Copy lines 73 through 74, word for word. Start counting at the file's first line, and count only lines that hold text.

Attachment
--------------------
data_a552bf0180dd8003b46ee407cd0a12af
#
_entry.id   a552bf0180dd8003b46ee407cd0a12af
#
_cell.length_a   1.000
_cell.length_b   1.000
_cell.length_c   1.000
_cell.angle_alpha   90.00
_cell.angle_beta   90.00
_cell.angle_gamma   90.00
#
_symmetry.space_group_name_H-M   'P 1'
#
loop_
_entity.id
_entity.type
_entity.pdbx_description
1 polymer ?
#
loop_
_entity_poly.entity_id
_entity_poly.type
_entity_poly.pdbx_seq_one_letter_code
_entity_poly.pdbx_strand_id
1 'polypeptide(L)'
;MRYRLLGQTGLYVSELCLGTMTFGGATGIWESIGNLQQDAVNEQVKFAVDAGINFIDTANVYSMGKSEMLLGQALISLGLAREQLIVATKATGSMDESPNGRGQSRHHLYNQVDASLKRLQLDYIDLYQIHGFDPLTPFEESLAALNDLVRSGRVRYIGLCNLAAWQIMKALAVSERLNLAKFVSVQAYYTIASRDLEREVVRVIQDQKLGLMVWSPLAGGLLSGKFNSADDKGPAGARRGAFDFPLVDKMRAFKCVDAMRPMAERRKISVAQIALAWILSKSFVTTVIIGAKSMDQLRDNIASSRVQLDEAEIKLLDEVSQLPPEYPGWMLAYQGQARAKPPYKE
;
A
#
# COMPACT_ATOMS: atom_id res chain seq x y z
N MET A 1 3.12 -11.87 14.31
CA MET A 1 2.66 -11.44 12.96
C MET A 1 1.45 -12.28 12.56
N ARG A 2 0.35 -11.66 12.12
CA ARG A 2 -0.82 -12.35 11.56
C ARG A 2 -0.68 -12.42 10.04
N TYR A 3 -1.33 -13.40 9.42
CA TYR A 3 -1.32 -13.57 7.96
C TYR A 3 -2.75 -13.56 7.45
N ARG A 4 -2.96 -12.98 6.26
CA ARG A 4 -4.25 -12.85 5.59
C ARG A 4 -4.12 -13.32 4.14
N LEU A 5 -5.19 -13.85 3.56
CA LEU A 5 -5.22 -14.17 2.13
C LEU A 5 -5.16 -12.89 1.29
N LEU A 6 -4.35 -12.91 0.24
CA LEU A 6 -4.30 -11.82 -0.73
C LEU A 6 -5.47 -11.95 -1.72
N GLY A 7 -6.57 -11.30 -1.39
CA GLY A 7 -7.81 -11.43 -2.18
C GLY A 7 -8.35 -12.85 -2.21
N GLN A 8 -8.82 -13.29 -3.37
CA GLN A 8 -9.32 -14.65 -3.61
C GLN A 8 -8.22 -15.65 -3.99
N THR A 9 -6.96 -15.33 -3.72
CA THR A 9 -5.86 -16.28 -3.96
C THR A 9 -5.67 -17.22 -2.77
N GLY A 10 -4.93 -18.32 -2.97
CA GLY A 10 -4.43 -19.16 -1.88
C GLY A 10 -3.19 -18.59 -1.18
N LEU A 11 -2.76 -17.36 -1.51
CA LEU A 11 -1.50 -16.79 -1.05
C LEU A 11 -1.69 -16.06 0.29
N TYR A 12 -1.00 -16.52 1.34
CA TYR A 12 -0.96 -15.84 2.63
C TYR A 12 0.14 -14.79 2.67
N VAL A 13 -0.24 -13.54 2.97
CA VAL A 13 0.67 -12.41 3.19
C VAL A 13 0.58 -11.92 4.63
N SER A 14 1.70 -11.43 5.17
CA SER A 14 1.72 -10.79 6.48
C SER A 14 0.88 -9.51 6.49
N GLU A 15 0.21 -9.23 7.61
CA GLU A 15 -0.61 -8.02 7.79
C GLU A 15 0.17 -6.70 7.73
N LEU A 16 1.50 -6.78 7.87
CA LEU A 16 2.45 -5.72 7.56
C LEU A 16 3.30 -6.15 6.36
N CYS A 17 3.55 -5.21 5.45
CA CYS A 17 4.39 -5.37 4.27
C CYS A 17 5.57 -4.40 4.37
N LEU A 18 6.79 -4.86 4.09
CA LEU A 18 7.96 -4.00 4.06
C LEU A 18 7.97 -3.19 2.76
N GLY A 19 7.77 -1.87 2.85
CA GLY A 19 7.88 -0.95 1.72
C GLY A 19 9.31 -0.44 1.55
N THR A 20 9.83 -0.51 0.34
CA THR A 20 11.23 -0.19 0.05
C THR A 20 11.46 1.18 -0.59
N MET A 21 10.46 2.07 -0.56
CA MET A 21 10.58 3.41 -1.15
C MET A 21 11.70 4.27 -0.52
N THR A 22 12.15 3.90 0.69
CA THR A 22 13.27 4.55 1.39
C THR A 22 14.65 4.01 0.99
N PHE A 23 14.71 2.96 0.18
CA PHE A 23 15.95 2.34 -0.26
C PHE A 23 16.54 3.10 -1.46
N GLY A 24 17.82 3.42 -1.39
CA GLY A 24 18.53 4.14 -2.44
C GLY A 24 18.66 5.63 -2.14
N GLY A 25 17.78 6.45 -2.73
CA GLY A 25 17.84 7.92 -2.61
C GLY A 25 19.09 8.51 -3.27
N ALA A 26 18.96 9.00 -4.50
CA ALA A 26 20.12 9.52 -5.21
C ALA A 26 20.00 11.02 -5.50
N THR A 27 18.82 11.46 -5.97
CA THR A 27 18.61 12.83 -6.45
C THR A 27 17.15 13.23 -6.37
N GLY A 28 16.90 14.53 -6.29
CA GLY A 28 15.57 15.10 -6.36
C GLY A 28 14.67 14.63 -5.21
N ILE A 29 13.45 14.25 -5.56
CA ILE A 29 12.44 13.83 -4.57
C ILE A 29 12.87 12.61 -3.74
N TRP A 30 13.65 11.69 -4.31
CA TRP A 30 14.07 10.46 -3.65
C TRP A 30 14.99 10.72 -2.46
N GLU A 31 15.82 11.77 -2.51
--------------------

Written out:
N GLU A 15 0.21 -9.23 7.61
CA GLU A 15 -0.61 -8.02 7.79